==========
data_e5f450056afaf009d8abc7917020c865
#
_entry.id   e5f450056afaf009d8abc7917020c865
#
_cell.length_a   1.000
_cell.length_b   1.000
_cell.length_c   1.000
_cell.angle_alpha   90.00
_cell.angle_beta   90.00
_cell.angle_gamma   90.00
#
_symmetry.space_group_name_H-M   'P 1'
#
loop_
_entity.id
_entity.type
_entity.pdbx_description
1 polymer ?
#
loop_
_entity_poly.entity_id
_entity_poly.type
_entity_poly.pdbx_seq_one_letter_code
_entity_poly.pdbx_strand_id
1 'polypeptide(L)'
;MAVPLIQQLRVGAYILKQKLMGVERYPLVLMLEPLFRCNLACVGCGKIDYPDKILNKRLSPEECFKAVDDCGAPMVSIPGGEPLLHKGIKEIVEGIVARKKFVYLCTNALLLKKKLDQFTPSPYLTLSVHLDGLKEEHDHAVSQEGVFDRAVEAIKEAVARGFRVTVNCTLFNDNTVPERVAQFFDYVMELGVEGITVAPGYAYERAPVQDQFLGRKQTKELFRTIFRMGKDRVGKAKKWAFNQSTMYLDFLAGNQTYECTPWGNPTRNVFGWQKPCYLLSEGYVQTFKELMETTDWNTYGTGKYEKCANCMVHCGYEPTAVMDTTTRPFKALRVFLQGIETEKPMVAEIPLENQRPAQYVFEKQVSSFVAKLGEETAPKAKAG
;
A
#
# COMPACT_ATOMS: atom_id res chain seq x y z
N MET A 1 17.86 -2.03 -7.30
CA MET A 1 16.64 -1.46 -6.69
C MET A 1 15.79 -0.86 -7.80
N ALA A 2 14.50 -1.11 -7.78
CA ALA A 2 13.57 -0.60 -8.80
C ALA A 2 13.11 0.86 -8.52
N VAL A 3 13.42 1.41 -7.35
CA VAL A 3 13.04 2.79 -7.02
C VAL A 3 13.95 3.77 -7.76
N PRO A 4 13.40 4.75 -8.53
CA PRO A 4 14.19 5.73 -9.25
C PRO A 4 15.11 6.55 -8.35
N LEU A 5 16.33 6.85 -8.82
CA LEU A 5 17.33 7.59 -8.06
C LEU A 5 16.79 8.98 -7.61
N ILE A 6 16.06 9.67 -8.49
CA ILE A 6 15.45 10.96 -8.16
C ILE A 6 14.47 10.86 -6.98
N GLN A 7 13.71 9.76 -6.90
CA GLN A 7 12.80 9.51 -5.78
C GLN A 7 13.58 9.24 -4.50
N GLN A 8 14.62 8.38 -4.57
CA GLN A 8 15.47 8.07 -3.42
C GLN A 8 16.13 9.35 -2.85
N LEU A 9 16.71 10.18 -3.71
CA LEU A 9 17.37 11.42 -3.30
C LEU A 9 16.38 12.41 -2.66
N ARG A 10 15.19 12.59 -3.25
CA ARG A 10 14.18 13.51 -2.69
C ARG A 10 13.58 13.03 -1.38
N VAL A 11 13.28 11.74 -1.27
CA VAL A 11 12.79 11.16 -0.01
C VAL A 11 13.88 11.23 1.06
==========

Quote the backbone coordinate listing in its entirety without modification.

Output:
data_e5f450056afaf009d8abc7917020c865
#
_entry.id   e5f450056afaf009d8abc7917020c865
#
_cell.length_a   1.000
_cell.length_b   1.000
_cell.length_c   1.000
_cell.angle_alpha   90.00
_cell.angle_beta   90.00
_cell.angle_gamma   90.00
#
_symmetry.space_group_name_H-M   'P 1'
#
loop_
_entity.id
_entity.type
_entity.pdbx_description
1 polymer ?
#
loop_
_entity_poly.entity_id
_entity_poly.type
_entity_poly.pdbx_seq_one_letter_code
_entity_poly.pdbx_strand_id
1 'polypeptide(L)'
;MAVPLIQQLRVGAYILKQKLMGVERYPLVLMLEPLFRCNLACVGCGKIDYPDKILNKRLSPEECFKAVDDCGAPMVSIPGGEPLLHKGIKEIVEGIVARKKFVYLCTNALLLKKKLDQFTPSPYLTLSVHLDGLKEEHDHAVSQEGVFDRAVEAIKEAVARGFRVTVNCTLFNDNTVPERVAQFFDYVMELGVEGITVAPGYAYERAPVQDQFLGRKQTKELFRTIFRMGKDRVGKAKKWAFNQSTMYLDFLAGNQTYECTPWGNPTRNVFGWQKPCYLLSEGYVQTFKELMETTDWNTYGTGKYEKCANCMVHCGYEPTAVMDTTTRPFKALRVFLQGIETEKPMVAEIPLENQRPAQYVFEKQVSSFVAKLGEETAPKAKAG
;
A
#
# COMPACT_ATOMS: atom_id res chain seq x y z
N MET A 1 17.86 -2.03 -7.30
CA MET A 1 16.64 -1.46 -6.69
C MET A 1 15.79 -0.86 -7.80
N ALA A 2 14.50 -1.11 -7.78
CA ALA A 2 13.57 -0.60 -8.80
C ALA A 2 13.11 0.86 -8.52
N VAL A 3 13.42 1.41 -7.35
CA VAL A 3 13.04 2.79 -7.02
C VAL A 3 13.95 3.77 -7.76
N PRO A 4 13.40 4.75 -8.53
CA PRO A 4 14.19 5.73 -9.25
C PRO A 4 15.11 6.55 -8.35
N LEU A 5 16.33 6.85 -8.82
CA LEU A 5 17.33 7.59 -8.06
C LEU A 5 16.79 8.98 -7.61
N ILE A 6 16.06 9.67 -8.49
CA ILE A 6 15.45 10.96 -8.16
C ILE A 6 14.47 10.86 -6.98
N GLN A 7 13.71 9.76 -6.90
CA GLN A 7 12.80 9.51 -5.78
C GLN A 7 13.58 9.24 -4.50
N GLN A 8 14.62 8.38 -4.57
CA GLN A 8 15.47 8.07 -3.42
C GLN A 8 16.13 9.35 -2.85
N LEU A 9 16.71 10.18 -3.71
CA LEU A 9 17.37 11.42 -3.30
C LEU A 9 16.38 12.41 -2.66
N ARG A 10 15.19 12.59 -3.25
CA ARG A 10 14.18 13.51 -2.69
C ARG A 10 13.58 13.03 -1.38
N VAL A 11 13.28 11.74 -1.27
CA VAL A 11 12.79 11.16 -0.01
C VAL A 11 13.88 11.23 1.06